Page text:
Sing along, “Tsamina mina eh eh, Waka waka eh eh, Tsamina mina zangalewa, This time for Africa.”
Released back in 2010, on May 7, Waka Waka was the official 2010 FIFA World Cup song, sung and performed by the extremely talented Shakira.
Even till date, football enthusiasts and music lovers groove to the beats of this song released back then, when Africa hosted the FIFA World Cup on the homeland.
I am sure a lot of us know about this, but do we have enough information about the financial sector in Africa?
The last decade
Over the last ten years, the impact of financial technology services (also known as fintech) on Africa’s financial sector has been remarkable. Blooming as a vital aspect of growth in the African region, fintech happens to be a viable option to traditional banking in urban and rural areas.
Considering the fact that Africa still falls under the list of developing countries, fintech creates an environment that opens up the financial sector’s value chain and encourages efficiency gains.
Not just in Africa but across several countries on the African continent, fintech is enhancing financial inclusion and promoting innovation and productivity in significant sectors such as SMEs and agriculture that also make the backbone of the African economy.
2019 indeed was an amazing year for the African fintech. The sector was one of the hottest tech verticals in Africa that witnessed innovation and worked toward growth as the sector expanded to services beyond payments.
On the other hand, the Sub-Saharan Africa showed signs of slowing down. But overall, the continent has proven to be highly beneficial for fintech services and now offers access to millions of more people to financial systems enabled with cashless services using digital technology.
Why the African fintech safari?
Africa’s vital attraction is that the continent is growing while richer regions across the globe have halted/slowed down. As America, China, and Europe mature, Africa can still expect growth of workers at their best productive levels.
Technology like every other sector is a global enabler for fintech too. Mobility via technology is certainly relatable to Africa. As per an IDC report, tech multinationals have embraced a completely new and fresh approach in the past three to four years.
These companies now invest more in the local population and facilitate proper knowledge transfer and investment in country offices. This indeed helps enterprises stay in business for longer, rather than giving up after an unsuccessful quarter or two.
Igniting fintech opportunities in Africa
The financial services environment in Africa is following an out of the box trajectory, as compared to other geographies. The most significant element about this trajectory is it is powered by entrepreneurs and their home-grown innovations.
Another interesting fact about African fintech is that it is growing in a variety of sectors, getting richer while other parts of the world take a break. This is the major reason why foreign investors anticipate opportunities and are investing in the African fintech start-ups.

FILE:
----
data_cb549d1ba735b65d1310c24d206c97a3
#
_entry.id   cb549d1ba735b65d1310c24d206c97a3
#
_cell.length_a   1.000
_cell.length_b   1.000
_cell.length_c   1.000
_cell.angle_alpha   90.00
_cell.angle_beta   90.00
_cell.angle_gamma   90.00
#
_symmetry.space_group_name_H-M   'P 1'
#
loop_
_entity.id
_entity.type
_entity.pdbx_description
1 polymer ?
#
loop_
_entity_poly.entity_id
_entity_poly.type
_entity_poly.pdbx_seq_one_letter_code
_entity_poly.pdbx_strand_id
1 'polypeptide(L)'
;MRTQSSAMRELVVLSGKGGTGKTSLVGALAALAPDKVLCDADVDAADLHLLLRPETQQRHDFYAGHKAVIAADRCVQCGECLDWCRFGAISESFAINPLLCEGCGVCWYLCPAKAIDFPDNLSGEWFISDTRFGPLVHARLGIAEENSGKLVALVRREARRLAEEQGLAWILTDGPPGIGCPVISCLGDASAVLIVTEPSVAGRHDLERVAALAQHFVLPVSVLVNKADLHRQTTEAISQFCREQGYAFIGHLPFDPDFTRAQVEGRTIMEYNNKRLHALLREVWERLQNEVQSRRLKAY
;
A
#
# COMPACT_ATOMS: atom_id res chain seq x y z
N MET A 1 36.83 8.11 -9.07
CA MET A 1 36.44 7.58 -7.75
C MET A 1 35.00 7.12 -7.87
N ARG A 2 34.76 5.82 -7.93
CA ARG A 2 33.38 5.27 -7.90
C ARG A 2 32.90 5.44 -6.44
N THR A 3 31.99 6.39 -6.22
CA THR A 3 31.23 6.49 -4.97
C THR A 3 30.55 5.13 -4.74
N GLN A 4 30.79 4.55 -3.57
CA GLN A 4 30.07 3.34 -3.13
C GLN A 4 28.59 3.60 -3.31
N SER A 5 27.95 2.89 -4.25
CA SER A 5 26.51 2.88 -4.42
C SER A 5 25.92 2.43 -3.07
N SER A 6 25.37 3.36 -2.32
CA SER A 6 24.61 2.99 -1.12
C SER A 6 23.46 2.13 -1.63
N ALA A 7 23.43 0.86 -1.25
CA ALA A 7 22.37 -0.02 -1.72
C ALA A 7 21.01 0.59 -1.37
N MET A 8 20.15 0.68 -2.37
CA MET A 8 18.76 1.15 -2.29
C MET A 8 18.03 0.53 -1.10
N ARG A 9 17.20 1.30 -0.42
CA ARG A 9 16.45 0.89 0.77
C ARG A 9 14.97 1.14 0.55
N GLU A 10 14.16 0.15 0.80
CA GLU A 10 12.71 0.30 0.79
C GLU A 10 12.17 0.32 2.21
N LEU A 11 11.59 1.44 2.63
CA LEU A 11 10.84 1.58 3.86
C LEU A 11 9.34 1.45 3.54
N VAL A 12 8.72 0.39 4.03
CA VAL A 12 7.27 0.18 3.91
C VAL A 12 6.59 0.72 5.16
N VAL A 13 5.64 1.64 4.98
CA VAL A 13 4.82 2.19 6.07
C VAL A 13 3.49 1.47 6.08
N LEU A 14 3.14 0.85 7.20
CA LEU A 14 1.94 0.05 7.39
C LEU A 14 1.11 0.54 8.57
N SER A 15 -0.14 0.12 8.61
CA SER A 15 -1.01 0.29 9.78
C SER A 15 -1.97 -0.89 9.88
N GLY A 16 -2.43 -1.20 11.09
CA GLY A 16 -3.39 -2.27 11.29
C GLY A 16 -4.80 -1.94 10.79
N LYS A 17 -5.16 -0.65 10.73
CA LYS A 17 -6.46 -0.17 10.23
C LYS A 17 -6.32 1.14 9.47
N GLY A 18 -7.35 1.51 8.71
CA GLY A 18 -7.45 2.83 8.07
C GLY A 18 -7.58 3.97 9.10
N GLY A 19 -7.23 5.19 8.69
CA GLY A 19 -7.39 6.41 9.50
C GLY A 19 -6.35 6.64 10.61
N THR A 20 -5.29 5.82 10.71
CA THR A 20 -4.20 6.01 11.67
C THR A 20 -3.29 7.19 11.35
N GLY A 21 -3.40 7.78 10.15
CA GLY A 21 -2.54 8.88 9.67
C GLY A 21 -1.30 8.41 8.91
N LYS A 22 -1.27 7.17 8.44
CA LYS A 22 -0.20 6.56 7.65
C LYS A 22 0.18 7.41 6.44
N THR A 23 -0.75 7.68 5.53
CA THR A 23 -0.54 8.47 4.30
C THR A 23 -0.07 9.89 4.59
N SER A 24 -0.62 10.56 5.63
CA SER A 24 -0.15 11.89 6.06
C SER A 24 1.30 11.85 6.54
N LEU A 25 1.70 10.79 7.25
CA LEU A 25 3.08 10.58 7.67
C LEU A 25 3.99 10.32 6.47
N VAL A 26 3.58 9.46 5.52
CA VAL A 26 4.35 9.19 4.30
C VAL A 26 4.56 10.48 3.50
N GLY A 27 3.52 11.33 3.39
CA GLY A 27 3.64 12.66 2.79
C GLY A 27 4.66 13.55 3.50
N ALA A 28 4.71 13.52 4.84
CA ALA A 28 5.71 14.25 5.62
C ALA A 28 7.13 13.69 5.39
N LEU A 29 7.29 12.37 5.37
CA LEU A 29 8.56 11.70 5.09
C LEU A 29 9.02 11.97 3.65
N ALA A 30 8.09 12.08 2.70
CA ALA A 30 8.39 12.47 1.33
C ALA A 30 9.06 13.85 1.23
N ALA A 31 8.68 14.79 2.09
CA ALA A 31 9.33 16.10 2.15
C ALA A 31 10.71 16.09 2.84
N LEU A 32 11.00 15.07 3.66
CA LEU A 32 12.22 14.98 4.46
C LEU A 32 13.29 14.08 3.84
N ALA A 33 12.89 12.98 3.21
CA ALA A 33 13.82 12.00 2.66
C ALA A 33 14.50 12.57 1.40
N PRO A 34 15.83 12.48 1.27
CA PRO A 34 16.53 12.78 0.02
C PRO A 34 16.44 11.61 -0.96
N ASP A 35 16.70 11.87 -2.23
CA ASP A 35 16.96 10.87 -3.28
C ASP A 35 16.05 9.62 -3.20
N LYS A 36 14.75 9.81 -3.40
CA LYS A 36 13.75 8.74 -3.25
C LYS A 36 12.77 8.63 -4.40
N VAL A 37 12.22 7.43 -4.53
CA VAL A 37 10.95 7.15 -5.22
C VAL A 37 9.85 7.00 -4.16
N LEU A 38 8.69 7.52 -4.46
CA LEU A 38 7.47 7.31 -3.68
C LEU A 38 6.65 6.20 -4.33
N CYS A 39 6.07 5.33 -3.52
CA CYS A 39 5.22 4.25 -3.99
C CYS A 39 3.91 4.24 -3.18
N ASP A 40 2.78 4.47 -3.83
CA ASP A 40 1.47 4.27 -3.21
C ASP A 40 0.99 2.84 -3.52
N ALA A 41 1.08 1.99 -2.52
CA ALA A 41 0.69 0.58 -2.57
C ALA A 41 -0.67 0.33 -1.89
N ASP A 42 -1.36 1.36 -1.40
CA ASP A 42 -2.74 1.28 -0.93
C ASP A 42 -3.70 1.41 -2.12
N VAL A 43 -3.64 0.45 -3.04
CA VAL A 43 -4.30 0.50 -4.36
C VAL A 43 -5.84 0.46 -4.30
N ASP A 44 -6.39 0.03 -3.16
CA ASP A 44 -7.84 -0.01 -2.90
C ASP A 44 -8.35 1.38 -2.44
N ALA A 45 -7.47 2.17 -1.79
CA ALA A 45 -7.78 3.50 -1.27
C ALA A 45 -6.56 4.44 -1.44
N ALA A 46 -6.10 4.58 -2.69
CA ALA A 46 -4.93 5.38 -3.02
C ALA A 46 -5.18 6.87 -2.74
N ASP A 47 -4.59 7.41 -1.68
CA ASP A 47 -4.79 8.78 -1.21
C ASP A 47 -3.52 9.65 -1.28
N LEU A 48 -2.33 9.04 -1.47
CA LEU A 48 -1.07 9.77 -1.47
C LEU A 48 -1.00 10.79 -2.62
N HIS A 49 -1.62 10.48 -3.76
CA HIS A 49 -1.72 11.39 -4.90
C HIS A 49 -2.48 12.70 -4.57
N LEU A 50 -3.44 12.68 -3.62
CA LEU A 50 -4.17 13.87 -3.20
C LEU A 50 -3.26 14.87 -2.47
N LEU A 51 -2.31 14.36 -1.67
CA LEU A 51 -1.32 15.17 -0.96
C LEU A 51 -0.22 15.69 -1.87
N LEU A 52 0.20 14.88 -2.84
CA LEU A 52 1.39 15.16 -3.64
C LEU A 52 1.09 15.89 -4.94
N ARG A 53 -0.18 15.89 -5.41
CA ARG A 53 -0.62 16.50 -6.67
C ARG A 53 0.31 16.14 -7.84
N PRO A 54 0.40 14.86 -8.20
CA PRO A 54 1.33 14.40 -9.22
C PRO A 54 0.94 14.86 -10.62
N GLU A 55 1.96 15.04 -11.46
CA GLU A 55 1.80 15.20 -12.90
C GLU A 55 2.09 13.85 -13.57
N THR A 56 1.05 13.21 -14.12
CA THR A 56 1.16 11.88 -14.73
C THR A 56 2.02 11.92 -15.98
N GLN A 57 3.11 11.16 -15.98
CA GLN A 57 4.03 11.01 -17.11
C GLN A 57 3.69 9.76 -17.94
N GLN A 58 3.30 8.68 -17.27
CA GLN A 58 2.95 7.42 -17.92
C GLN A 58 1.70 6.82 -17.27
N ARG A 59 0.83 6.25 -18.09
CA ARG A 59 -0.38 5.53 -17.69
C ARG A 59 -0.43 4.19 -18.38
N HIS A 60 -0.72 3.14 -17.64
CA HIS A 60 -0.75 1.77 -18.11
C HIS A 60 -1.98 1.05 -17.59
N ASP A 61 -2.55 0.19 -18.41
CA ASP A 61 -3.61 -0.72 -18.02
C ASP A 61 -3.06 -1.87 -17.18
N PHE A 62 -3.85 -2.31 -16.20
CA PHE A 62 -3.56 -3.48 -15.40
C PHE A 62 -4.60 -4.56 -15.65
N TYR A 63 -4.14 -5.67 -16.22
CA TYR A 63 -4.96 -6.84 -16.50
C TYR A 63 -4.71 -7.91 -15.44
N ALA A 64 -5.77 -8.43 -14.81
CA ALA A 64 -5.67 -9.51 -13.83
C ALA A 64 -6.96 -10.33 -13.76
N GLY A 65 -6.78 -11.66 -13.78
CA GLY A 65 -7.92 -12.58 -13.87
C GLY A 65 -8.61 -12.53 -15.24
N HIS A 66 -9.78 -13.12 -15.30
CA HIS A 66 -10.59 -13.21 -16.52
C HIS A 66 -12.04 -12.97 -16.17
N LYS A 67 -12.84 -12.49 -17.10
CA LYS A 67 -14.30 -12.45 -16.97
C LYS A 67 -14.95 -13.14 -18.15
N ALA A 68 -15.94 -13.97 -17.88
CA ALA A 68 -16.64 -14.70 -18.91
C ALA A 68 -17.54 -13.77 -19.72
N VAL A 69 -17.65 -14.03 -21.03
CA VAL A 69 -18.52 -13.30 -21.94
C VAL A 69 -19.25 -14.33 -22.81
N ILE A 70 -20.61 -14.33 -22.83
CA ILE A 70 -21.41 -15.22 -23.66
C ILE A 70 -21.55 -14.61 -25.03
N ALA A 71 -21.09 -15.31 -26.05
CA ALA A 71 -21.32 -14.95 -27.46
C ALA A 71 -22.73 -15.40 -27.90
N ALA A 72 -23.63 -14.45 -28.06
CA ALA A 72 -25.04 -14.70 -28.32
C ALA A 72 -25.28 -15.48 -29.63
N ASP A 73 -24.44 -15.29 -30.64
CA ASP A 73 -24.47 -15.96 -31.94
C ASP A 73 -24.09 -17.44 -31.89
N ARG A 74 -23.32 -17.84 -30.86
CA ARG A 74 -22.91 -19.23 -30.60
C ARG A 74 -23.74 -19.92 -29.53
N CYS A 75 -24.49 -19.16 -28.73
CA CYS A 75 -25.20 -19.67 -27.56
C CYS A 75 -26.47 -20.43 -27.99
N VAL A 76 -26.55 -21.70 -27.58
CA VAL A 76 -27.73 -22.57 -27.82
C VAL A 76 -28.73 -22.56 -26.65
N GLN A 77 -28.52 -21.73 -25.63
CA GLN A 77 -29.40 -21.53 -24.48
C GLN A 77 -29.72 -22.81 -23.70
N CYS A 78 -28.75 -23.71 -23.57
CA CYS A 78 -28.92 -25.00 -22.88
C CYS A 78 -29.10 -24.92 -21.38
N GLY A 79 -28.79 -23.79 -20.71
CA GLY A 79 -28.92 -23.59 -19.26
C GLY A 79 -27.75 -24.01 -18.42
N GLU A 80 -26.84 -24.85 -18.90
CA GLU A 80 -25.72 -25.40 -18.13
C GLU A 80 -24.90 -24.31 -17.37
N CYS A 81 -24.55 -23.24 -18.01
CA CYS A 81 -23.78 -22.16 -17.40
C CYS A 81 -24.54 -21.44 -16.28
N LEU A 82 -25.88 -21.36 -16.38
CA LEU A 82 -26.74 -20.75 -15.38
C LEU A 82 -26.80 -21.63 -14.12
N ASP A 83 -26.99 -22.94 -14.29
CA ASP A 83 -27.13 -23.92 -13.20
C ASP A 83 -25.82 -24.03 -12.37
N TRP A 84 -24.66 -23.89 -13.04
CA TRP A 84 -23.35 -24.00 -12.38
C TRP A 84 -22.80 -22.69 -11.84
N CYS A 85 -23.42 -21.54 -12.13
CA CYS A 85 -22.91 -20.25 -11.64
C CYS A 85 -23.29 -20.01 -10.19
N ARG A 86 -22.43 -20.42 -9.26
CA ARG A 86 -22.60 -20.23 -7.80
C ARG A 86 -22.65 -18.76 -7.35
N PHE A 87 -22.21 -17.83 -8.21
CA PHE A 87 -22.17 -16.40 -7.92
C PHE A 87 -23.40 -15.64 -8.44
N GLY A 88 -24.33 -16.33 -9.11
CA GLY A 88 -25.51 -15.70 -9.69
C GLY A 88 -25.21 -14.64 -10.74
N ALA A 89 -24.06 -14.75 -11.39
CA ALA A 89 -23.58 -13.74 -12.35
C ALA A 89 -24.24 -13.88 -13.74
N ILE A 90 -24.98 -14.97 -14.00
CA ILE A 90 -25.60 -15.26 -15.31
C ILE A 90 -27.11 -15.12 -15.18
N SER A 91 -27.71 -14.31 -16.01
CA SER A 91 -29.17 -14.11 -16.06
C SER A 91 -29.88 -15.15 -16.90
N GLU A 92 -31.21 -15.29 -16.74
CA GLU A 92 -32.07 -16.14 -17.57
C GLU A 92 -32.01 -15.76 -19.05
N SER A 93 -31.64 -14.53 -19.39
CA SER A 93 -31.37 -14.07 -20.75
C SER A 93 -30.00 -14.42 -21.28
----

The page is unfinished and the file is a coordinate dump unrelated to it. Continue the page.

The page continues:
The hidden opportunity
It is true that locating and seizing a fintech opportunity in Africa for a fintech company looks tough, as the majority of countries on the continent are poor and battling social disturbances that come in the way of innovation. But on the other hand, countries like Kenya, Ghana, and Ethiopia are showing amazing signs of growth and also are the ones with immense potential to become economic powerhouses.
List of African fintech start-ups supported by global fintech giants
Founded by Matt Flannery and Daniel Jung, co-founders of the company develop tools to evaluate the creditworthiness of Africans.
Based out of Santa Monica, California, Tala builds services for the Kenyan market.
Introduced as a music ringtone company that supported musicians to earn money, it is now completely transformed and is all about payments.
Jumo works toward an ambitious goal of providing financial services to the 1.7 billion people in Africa who do not have access to financing to date or were the ones counted underserved by traditional banking companies.
As Africa, too, is becoming mobile-friendly, Paga happens to be one of the significant names in creating comprehensive mobile payment infrastructure.
Every dark cloud has a silver lining
Believe it or not, crisis and opportunity often co-exist. As per a report by PwC, even as the pandemic puts forth a precarious situation, there is an opportunity for fintech start-ups to thrive.
The report also mentions that the pandemic and lockdown scene has helped shift large volumes of financial transactions online. And as African fintechs are innovating new products, have a wider footprint, and cutting-edge technologies, the future of African fintech looks absolutely bright.
Liked this blog? Then check out our latest whitepapers on finance too to learn more about the finances domain.